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Climate Action Task Force releases draft report, aims to reduce BU’s environmental impact

Boston University students rally at a Divest BU protest on Jan. 23 at Marsh Plaza. The Climate Action Plan Task Force, a committee of BU community members, has recommended ways to combat climate change at BU. PHOTO BY CARRIE SHEEHAN/ DFP FILE PHOTO

Boston University President Robert Brown announced the release on Friday of the Climate Action Task Force’s draft report, which outlines recommendations for the university to decrease its impact on climate change.

Brown sent the report in an email to the Boston University community, stating that the Task Force recommended the university take ambitious actions to reduce its greenhouse gas emissions to a net zero by 2040. This would be achieved through the launch of several pilot studies and the creation of an academic Initiative on Climate Change and Sustainability.
“We have recommended an extremely aggressive approach for reducing BU’s emissions that will require significant investments to achieve, but that we believe is feasible, prudent, and ultimately important for reducing the University’s long-term reliance on fossil fuels,” the report stated.

The two main goals of the Task Force, which was established last October, are finding and exploring ways that BU can reduce carbon emissions and increase campus resilience to the environmental impact of global warming, said Anthony Janetos, chair of the Task Force.

The BU community has the opportunity to give feedback on the report throughout the month of October by submitting comments to the Task Force website, sending emails to its members, or by participating in open discussions at events, Janetos said. On Oct. 24, Task Force members will present their recommendations and solicit feedback from the community, he added.

Brown wrote that a final draft of the Task Report will be reviewed by the Board of Trustees at their next meeting in December.

Janetos, a professor in the Frederick S. Pardee School of Global Studies, said he thinks with proper execution, it is feasible for the university to reduce its direct emissions of greenhouse gases by 2040.

“It’s a hard, heavy lift,” Janetos said. “It’s a very ambitious goal but we think it can be done. Since we were charged with making recommendations that were both environmentally sound and financially sound, we think that’s a doable thing.”

Janetos emphasized the importance of public input during this process and said he hopes students are willing to share their comments.

“This is a big cultural change from a big, sprawling institution like BU to really assert that these are our values with respect to climate change and sustainability,” Janetos said. “It’s important to provide opportunities for people to make their wishes heard.”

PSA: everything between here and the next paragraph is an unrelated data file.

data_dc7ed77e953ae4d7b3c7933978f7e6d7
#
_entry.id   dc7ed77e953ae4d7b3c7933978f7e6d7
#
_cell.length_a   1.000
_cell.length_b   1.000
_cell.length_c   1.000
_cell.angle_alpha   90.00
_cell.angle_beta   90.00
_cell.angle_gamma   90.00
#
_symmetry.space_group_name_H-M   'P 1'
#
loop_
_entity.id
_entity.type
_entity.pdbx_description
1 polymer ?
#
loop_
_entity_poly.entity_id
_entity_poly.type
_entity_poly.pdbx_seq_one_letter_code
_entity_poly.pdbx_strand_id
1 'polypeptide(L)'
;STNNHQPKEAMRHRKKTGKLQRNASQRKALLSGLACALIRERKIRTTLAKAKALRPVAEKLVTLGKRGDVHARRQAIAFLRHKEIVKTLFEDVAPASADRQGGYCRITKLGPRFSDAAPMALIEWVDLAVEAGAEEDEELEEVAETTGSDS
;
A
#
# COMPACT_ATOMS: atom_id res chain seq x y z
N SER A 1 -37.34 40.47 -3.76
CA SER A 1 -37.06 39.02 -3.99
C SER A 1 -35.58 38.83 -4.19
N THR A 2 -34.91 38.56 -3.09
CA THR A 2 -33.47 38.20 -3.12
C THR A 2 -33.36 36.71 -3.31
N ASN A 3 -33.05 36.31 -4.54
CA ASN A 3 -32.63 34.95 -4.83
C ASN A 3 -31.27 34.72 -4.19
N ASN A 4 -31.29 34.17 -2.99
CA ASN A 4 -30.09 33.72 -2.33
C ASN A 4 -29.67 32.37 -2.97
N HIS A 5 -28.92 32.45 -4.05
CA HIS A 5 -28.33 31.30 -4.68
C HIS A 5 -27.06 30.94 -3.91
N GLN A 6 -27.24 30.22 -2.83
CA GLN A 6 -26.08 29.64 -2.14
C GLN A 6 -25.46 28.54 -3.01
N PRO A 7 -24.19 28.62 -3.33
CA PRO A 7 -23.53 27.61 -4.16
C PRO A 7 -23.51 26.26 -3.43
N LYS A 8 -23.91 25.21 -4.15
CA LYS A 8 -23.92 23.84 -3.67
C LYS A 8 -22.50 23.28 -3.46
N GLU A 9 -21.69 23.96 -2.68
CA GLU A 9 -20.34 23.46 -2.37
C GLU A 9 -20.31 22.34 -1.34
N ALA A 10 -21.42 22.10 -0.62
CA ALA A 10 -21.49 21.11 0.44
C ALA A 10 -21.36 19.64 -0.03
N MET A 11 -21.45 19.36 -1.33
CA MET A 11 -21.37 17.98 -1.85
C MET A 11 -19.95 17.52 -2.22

Janetos said the Task Force is hopeful that the trustees will agree with their final report, but that it is now up to the university to decide how these recommendations will be implemented.

“We’ve got recommendations for energy use, preparedness, for academic programs and curriculums, for a wide range of features for the university and the university is going to have to figure out how do we make those recommendations a reality,” Janetos said.

Divest BU, a group of students who lobby the university to divest from the fossil fuel industry, wrote that they hope the release of the draft report encourages more students to engage with the Task Force.

Masha Vernik, a College of Arts and Sciences junior, wrote in a Facebook message that Divest BU appreciates “the seriousness and diligence with which the Task Force is approaching BU’s impact on and vulnerability to climate change” wrote on behalf of the organization.

Vernik also wrote that Divest BU hopes to see “further student involvement in the process of developing a final plan through additional students on the Task Force and active student engagement at the open forums.”

Other students said they were glad to learn that the university is taking steps to reduce its environmental impact.

Rachel Small, a Sargent College of Health and Rehabilitation Sciences senior, said she was satisfied with BU’s efforts to mitigate its effect on climate change.

“There’s always room for improvement, and I’m glad that steps are being taken to continue working on climate change,” Small said.

Rebeckah Muratore, a Sargent freshman, said she feels it is important for BU to be a leader in reducing carbon emissions as a major research university.

“Big institutions like BU have sort of a responsibility to the environment to instill lifestyle habits that will cut down on climate problems and global warming,” Muratore said.

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